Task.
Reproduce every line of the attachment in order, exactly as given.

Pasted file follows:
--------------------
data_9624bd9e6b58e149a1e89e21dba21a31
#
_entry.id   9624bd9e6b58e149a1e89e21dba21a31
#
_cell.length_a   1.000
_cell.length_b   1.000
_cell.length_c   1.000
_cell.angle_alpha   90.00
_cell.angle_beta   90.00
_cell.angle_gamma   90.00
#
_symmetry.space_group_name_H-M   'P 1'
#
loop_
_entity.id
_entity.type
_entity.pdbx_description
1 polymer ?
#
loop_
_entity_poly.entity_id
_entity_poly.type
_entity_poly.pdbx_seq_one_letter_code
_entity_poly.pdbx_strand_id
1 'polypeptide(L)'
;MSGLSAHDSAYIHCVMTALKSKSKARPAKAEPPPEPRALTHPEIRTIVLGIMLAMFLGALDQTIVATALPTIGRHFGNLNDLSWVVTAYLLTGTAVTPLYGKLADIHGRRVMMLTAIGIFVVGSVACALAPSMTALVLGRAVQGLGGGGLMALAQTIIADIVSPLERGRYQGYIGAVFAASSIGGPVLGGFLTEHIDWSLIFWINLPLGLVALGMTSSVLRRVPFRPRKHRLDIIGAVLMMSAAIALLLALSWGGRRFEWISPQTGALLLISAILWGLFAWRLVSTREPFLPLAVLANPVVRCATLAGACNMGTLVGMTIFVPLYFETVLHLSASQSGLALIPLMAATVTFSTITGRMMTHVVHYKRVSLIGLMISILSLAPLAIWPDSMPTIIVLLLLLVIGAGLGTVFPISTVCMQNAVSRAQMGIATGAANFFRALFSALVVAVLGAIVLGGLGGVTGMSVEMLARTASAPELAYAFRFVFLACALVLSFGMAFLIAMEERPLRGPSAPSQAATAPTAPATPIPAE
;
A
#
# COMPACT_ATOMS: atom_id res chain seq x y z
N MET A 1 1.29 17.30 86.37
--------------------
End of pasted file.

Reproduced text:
data_9624bd9e6b58e149a1e89e21dba21a31
#
_entry.id   9624bd9e6b58e149a1e89e21dba21a31
#
_cell.length_a   1.000
_cell.length_b   1.000
_cell.length_c   1.000
_cell.angle_alpha   90.00
_cell.angle_beta   90.00
_cell.angle_gamma   90.00
#
_symmetry.space_group_name_H-M   'P 1'
#
loop_
_entity.id
_entity.type
_entity.pdbx_description
1 polymer ?
#
loop_
_entity_poly.entity_id
_entity_poly.type
_entity_poly.pdbx_seq_one_letter_code
_entity_poly.pdbx_strand_id
1 'polypeptide(L)'
;MSGLSAHDSAYIHCVMTALKSKSKARPAKAEPPPEPRALTHPEIRTIVLGIMLAMFLGALDQTIVATALPTIGRHFGNLNDLSWVVTAYLLTGTAVTPLYGKLADIHGRRVMMLTAIGIFVVGSVACALAPSMTALVLGRAVQGLGGGGLMALAQTIIADIVSPLERGRYQGYIGAVFAASSIGGPVLGGFLTEHIDWSLIFWINLPLGLVALGMTSSVLRRVPFRPRKHRLDIIGAVLMMSAAIALLLALSWGGRRFEWISPQTGALLLISAILWGLFAWRLVSTREPFLPLAVLANPVVRCATLAGACNMGTLVGMTIFVPLYFETVLHLSASQSGLALIPLMAATVTFSTITGRMMTHVVHYKRVSLIGLMISILSLAPLAIWPDSMPTIIVLLLLLVIGAGLGTVFPISTVCMQNAVSRAQMGIATGAANFFRALFSALVVAVLGAIVLGGLGGVTGMSVEMLARTASAPELAYAFRFVFLACALVLSFGMAFLIAMEERPLRGPSAPSQAATAPTAPATPIPAE
;
A
#
# COMPACT_ATOMS: atom_id res chain seq x y z
N MET A 1 1.29 17.30 86.37